Design by Composition for Layered Manufacturing. Mark R. Cutkosky Stanford Center for Design Research. http://cdr.stanford.edu/interface. Outline. Layered manufacturing processes: commercial (additive) vs SDM (addition, removal, insertion) Design decomposition vs design by composition
Download Policy: Content on the Website is provided to you AS IS for your information and personal use and may not be sold / licensed / shared on other websites without getting consent from its author.While downloading, if for some reason you are not able to download a presentation, the publisher may have deleted the file from their server.
Mark R. Cutkosky
Stanford Center for Design Research
Sample prototype (ME310 power mirror for UT Auto)
Selective laser sintering (UT Austin)
3D printing (MIT)
Shape deposition manufacturing (CMU/Stanford)Layered manufacturing processes
Engineering materials (metals,
ceramics, strong polymers)
Not quite direct from CAD model...
“Look and feel” prototype
Complex 3D shapes
direct from CAD model
Usually people think of taking a finished CAD model and submitting it for decomposition and manufacture
Example: the slider-crank mechanism, an “integrated assembly” built by SDM
(a) no good
Gray = steel, brown = copper support material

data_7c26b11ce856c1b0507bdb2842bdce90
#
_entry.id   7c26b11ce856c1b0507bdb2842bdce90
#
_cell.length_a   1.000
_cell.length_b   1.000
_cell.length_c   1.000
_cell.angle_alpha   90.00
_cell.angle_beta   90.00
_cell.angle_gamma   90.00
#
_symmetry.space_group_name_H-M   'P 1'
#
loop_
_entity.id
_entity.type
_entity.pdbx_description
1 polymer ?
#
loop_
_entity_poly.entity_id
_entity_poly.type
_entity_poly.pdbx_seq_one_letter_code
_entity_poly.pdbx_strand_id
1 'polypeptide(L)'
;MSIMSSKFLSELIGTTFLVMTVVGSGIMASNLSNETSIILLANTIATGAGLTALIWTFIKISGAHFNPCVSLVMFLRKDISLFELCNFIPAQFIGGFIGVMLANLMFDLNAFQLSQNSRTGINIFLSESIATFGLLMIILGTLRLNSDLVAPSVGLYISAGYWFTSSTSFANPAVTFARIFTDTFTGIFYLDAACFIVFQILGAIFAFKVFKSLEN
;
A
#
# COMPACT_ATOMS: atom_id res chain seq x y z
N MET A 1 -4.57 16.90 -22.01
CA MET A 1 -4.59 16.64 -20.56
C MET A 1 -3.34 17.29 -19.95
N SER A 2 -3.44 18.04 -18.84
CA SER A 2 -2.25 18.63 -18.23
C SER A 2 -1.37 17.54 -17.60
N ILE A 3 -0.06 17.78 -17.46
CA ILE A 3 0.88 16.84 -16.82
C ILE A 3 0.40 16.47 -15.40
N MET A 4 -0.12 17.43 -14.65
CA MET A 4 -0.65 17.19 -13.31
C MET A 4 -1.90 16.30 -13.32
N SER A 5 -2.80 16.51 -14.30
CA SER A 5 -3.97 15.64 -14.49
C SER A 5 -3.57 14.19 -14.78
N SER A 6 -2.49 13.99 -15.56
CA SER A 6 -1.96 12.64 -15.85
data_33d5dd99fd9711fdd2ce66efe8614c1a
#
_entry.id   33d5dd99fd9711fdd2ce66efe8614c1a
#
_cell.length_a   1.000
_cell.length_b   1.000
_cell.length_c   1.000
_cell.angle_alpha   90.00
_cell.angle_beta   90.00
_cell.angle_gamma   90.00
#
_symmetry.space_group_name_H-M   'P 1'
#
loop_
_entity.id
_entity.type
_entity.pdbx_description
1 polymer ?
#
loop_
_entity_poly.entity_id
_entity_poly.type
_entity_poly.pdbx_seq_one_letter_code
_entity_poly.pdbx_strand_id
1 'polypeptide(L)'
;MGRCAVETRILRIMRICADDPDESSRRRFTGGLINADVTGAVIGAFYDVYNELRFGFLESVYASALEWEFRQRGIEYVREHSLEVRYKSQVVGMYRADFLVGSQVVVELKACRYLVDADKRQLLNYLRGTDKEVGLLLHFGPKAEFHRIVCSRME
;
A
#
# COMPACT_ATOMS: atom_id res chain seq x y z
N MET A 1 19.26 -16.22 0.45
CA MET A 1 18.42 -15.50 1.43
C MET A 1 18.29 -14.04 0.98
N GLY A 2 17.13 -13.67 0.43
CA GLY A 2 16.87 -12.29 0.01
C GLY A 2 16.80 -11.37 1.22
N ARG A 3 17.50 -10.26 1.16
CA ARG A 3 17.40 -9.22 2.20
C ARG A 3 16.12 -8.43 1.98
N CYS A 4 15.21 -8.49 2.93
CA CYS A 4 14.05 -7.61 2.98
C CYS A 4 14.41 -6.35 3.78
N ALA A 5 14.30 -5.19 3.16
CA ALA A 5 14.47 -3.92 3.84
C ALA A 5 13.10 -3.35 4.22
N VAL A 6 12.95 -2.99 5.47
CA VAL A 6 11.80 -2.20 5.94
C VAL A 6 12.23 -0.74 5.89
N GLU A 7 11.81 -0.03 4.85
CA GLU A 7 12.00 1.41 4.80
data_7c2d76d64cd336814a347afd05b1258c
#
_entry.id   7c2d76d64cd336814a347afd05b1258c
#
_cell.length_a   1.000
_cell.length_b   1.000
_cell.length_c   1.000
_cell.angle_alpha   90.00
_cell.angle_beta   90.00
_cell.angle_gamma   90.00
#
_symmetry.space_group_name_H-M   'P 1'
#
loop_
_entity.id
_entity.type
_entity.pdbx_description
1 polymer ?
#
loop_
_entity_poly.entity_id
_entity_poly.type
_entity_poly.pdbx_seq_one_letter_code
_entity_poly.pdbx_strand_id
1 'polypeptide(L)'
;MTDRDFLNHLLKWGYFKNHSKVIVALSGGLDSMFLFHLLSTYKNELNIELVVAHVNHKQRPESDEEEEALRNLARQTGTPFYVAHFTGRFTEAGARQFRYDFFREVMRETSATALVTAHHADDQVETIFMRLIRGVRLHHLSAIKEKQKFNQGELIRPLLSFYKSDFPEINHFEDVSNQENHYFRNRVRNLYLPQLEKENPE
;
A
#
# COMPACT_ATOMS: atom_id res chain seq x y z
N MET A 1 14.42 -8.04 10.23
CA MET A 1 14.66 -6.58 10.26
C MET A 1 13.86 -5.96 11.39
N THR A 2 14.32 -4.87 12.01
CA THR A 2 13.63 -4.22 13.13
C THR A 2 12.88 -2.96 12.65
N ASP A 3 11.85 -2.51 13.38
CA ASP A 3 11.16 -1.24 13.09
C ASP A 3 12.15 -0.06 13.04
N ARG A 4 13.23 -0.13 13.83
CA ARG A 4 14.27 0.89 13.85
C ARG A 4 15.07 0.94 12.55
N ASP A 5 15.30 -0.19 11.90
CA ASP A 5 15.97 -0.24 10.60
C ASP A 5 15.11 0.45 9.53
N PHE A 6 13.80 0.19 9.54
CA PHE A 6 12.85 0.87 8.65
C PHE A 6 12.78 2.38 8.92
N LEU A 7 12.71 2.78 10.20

Users build designs by combining primitives with Boolean operations
merged by designer
merged by algorithm
Compact precedence graph
(In practice, 10-20 merged compacts for moderately complex designs)
Minimum gap/rib thickness
Generalized 3D gap/rib
Wc/l >= 2
Minimum feature thicknessToward a mechanical MOSIS?
Polygons and Wires
SFF/SDM Design Rules
Mead-Conway Design Rules
Bold arrows are
Leg linksApplication: Small robots with embedded sensors and actuators
Building small robot legs with pre-fabricated components is difficult…
Is there a better way?
Steel leaf spring
Designer composes the design from library of primitives, including embedded components
Outlet for valve
Inlet port primitive
Internal components are modeled in the 3D CAD environment.
Sensor and circuit
Components are prepared with spacers, etc. to assure accurate placement.
The output of the software is a sequence of 3D shapes and toolpaths.
Manufacturing takes place in the Stanford Rapid Prototyping Lab
Part material is Urethane. The support is red and blue wax. Cavities inside valves were first filled with soap.
Sensor and circuit
A snapshot just after valves and pistons were inserted.
Finished parts ready for testing
Thanks to M. Binnard, S. Rajagopalan, J. Cham, B. Pruitt and Y. Sun for
their help in generating the results described in this presentation and to the Stanford Rapid Prototyping Lab for their help in building the parts.
This work has been supported by the
National Science Foundation (MIP-9617994)
and by the Office of Naval Research (N00014-98-1-0669)